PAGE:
The first Build steps is Copy artifacts from another project. The ONLY reason we need this is for the Aggregate downstream test results from the MyProject job to work.
You need to Fingerprint Artifacts because the two jobs need to have the same fingerprinted artifacts for this to work.
The second Build step is an Execute shell script that uploads the ipa file, the Xamarin.UITest dlls and (optionally) the dSYM file to Xamarin Test cloud. What’s important here is the $UPSTREAM_WORKSPACE parameter that we passed from the MyProject job using the Parameterized+Trigger+Plugin. This will give us the path to the MyProject workspace folder. The reason we need this is that the uploader executable Xamarin.UITest.0.6.8/tools/test-cloud.exe is located in the MyProject workspace and not in the MyProject-testcloud workspace.
You need to fill in a few parameters such as the App name, the API key and the Device set. The way to get these values is to login to the Xamarin Test cloud portal and create a New Test Run. This will guide you through a wizard and at the end of the wizard you will receive a sample script that you can use.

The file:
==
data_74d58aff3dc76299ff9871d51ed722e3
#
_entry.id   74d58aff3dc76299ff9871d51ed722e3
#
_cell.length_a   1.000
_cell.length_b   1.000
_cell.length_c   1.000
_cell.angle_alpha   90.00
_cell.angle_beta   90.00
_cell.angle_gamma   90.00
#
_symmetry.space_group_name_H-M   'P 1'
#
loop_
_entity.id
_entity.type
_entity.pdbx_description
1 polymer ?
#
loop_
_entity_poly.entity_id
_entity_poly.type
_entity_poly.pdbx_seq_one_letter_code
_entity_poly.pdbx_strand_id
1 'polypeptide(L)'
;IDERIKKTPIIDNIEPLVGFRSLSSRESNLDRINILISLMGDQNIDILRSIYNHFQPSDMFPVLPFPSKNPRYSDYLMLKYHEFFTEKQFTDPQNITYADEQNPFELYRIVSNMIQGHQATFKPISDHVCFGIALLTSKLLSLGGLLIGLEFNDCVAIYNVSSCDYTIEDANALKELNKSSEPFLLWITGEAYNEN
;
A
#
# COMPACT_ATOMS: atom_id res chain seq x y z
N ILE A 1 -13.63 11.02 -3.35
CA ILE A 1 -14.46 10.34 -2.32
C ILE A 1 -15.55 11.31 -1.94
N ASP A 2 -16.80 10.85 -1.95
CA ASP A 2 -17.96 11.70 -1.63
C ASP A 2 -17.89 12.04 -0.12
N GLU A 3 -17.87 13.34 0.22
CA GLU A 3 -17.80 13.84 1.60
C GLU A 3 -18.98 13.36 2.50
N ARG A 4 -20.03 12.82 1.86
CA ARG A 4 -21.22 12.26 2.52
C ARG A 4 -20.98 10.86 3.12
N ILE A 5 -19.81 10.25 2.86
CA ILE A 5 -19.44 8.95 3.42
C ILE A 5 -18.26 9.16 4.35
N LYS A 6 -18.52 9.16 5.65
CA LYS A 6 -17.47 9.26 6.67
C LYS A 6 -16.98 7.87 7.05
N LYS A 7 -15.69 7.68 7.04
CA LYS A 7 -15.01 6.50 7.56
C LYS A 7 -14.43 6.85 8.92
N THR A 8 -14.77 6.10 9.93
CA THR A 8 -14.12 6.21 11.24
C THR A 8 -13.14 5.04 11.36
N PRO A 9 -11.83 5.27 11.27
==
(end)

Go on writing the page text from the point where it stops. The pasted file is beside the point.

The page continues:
Select New iOS app
In this screen you can select the devices that you want to run your test on. You can use the left side to limit the devices that you want to see. In our case we want to run our test only on iOS 8.1.3 Phones. Then select them on the right.
After that you can choose some settings, e.g. the Test series and the Locale.
Finally you are presented with a screen that shows you a script based on the options you chose in the wizard. E.g. all iPhone devices with iOS 8.1.3 results in a device set of d8c3da75. It will also show your API key (which you need to keep secret obviously).